2 days ago
  • The American Black Movement in the Sixties: Victories and Lost Opportunities
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    RedlineBy Admin
    2 days ago
  • Hard News: Three Dreams
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    2 days ago
  • Did you know this about tigers?
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    2 days ago
  • How well do you know the Polar Bear?
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    2 days ago
  • How well do you know the orangutan?
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    2 days ago
  • Income inequality is one of the defining issues of our time
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    Closing the GapBy Ben Smith
    2 days ago
  • Dying For Latvia?
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    2 days ago
  • How much do you really know about turtles?
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    2 days ago
  • How much do you know about whales?
    I’m Willie and I’m an oceans campaigner here at Greenpeace.Over the years I’ve had the privilege of seeing lots of whales, both from the deck of Greenpeace ships, and also on whale-watching trips. I’ve been lucky enough to see massive… ...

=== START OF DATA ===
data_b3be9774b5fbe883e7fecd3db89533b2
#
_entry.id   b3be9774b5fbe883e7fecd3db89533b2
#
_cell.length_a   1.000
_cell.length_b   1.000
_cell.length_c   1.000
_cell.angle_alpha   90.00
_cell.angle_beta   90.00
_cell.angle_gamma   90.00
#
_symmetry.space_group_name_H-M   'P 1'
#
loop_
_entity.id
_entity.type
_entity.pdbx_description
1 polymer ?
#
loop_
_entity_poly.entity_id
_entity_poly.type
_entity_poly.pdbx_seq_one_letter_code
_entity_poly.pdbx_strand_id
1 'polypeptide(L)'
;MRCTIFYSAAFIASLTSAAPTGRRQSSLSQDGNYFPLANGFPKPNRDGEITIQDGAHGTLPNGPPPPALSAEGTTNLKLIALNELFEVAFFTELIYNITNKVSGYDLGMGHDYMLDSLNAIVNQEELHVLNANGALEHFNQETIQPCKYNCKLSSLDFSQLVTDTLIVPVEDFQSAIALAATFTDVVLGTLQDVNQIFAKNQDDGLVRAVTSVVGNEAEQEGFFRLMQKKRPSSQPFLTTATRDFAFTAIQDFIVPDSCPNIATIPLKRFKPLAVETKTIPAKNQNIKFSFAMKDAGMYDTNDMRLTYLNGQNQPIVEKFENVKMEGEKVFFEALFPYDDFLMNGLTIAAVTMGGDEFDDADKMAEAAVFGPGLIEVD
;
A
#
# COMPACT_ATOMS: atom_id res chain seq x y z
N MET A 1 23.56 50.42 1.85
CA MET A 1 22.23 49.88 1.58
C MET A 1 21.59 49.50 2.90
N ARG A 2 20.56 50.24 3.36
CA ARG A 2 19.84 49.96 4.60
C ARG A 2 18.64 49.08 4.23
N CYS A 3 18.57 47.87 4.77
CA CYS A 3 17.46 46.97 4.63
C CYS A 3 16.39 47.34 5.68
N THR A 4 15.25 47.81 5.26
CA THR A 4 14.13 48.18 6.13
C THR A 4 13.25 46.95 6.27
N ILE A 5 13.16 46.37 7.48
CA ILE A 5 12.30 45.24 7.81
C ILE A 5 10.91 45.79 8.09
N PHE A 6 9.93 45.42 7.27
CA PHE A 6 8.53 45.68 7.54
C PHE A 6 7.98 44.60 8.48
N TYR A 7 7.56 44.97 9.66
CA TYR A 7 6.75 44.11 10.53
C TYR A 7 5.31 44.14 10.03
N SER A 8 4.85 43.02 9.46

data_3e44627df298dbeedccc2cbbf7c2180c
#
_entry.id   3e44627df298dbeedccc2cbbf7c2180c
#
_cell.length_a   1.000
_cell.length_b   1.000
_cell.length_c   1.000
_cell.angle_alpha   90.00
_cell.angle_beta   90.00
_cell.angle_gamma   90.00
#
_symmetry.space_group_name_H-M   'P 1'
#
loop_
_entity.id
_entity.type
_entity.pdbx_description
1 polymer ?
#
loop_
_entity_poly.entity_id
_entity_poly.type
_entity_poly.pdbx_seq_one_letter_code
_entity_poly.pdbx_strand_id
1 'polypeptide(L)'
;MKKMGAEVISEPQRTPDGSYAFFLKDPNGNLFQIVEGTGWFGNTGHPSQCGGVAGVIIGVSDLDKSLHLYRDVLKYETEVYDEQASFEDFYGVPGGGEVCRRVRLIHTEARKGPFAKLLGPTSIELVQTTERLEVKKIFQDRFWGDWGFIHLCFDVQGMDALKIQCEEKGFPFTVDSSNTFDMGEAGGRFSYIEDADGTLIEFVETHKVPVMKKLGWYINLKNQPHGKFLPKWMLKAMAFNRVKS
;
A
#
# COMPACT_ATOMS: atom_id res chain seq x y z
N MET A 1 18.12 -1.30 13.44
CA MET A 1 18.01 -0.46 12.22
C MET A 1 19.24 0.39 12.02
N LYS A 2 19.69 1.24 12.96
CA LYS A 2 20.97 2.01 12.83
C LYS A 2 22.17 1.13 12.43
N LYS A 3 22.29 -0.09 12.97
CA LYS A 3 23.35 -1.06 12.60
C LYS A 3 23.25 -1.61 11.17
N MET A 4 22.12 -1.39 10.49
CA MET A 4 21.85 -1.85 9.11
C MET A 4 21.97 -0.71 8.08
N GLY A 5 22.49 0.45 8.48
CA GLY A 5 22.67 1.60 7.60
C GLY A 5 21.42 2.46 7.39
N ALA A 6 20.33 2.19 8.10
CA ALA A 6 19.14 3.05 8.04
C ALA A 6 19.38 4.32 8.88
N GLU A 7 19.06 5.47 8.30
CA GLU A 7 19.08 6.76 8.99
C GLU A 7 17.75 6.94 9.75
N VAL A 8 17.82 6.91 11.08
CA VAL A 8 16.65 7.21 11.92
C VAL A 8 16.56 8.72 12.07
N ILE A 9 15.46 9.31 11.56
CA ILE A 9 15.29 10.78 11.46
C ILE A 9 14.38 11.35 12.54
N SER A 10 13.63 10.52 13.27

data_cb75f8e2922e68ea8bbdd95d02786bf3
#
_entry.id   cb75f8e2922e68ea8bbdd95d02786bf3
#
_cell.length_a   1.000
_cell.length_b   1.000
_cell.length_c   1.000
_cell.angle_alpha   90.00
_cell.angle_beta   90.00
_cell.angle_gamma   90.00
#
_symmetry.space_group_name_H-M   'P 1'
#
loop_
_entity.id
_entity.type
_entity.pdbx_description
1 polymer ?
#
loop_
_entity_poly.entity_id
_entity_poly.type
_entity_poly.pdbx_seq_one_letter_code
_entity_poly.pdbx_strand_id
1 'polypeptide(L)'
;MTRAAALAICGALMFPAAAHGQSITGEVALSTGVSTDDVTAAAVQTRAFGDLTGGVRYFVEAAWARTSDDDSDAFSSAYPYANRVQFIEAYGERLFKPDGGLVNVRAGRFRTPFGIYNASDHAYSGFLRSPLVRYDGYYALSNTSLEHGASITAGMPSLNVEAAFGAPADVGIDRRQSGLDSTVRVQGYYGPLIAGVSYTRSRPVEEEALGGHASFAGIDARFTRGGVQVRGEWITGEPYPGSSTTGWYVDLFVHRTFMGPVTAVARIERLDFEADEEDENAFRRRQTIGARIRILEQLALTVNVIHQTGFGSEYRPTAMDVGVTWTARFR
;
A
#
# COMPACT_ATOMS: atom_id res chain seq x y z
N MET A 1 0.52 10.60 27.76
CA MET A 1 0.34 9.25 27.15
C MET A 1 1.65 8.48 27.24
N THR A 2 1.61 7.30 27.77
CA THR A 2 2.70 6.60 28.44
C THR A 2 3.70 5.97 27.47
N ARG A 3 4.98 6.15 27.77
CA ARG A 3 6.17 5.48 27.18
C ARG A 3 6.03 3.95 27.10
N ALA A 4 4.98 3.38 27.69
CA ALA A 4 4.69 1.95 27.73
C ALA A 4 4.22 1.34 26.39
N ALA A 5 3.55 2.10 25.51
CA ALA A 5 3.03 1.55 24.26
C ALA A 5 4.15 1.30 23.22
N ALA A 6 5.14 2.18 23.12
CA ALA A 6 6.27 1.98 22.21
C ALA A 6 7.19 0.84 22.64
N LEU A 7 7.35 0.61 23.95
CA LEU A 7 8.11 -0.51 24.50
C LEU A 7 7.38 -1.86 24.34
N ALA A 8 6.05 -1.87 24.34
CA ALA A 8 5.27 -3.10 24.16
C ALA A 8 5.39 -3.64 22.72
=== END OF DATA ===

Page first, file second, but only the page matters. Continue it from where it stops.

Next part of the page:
2 days ago
  • Are noisy oceans to blame for beached whales?
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    2 days ago
  • Sylvia Park growth plans
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    Transport BlogBy John Polkinghorne
    2 days ago
  • PrintNZ Forum Speakers Enlighten Delegates
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  • Nick Smith: There is NO crisis
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    My ThinksBy boonman
    2 days ago
  • Tracking the 2°C Limit – April 2016
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    2 days ago
  • Fanshawe St Bus Stop improvements
    Occasionally it is small projects that can have a lot of impact on people’s PT experience. With the ever growing number of people working near Victoria Park, an upgrade to the bus stops on Fanshawe St along with improvements to the… ...
    2 days ago
  • Fanshawe St Bus Stop improvements
    Occasionally it is small projects that can have a lot of impact on people’s PT experience. With the ever growing number of people working near Victoria Park, an upgrade to the bus stops on Fanshawe St along with improvements to the… ...